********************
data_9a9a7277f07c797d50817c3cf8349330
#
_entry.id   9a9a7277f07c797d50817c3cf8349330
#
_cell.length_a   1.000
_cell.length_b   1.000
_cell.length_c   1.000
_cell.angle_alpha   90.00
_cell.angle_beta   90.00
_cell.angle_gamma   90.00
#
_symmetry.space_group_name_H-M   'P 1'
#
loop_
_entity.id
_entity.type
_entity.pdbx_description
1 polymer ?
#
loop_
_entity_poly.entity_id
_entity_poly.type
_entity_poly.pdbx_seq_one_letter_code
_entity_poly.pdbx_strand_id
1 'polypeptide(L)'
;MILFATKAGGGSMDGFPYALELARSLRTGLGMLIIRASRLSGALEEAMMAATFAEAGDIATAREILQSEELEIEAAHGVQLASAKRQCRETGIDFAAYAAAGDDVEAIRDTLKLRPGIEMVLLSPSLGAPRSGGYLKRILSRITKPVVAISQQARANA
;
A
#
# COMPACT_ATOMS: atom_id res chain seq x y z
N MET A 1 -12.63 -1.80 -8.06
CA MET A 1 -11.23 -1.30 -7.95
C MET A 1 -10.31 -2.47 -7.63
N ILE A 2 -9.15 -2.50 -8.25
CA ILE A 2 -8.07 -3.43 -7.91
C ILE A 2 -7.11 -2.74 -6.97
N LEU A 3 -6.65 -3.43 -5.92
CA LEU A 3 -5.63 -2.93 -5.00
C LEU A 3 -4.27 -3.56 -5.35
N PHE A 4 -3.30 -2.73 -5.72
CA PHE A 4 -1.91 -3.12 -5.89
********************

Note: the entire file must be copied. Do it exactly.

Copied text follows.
data_9a9a7277f07c797d50817c3cf8349330
#
_entry.id   9a9a7277f07c797d50817c3cf8349330
#
_cell.length_a   1.000
_cell.length_b   1.000
_cell.length_c   1.000
_cell.angle_alpha   90.00
_cell.angle_beta   90.00
_cell.angle_gamma   90.00
#
_symmetry.space_group_name_H-M   'P 1'
#
loop_
_entity.id
_entity.type
_entity.pdbx_description
1 polymer ?
#
loop_
_entity_poly.entity_id
_entity_poly.type
_entity_poly.pdbx_seq_one_letter_code
_entity_poly.pdbx_strand_id
1 'polypeptide(L)'
;MILFATKAGGGSMDGFPYALELARSLRTGLGMLIIRASRLSGALEEAMMAATFAEAGDIATAREILQSEELEIEAAHGVQLASAKRQCRETGIDFAAYAAAGDDVEAIRDTLKLRPGIEMVLLSPSLGAPRSGGYLKRILSRITKPVVAISQQARANA
;
A
#
# COMPACT_ATOMS: atom_id res chain seq x y z
N MET A 1 -12.63 -1.80 -8.06
CA MET A 1 -11.23 -1.30 -7.95
C MET A 1 -10.31 -2.47 -7.63
N ILE A 2 -9.15 -2.50 -8.25
CA ILE A 2 -8.07 -3.43 -7.91
C ILE A 2 -7.11 -2.74 -6.97
N LEU A 3 -6.65 -3.43 -5.92
CA LEU A 3 -5.63 -2.93 -5.00
C LEU A 3 -4.27 -3.56 -5.35
N PHE A 4 -3.30 -2.73 -5.72
CA PHE A 4 -1.91 -3.12 -5.89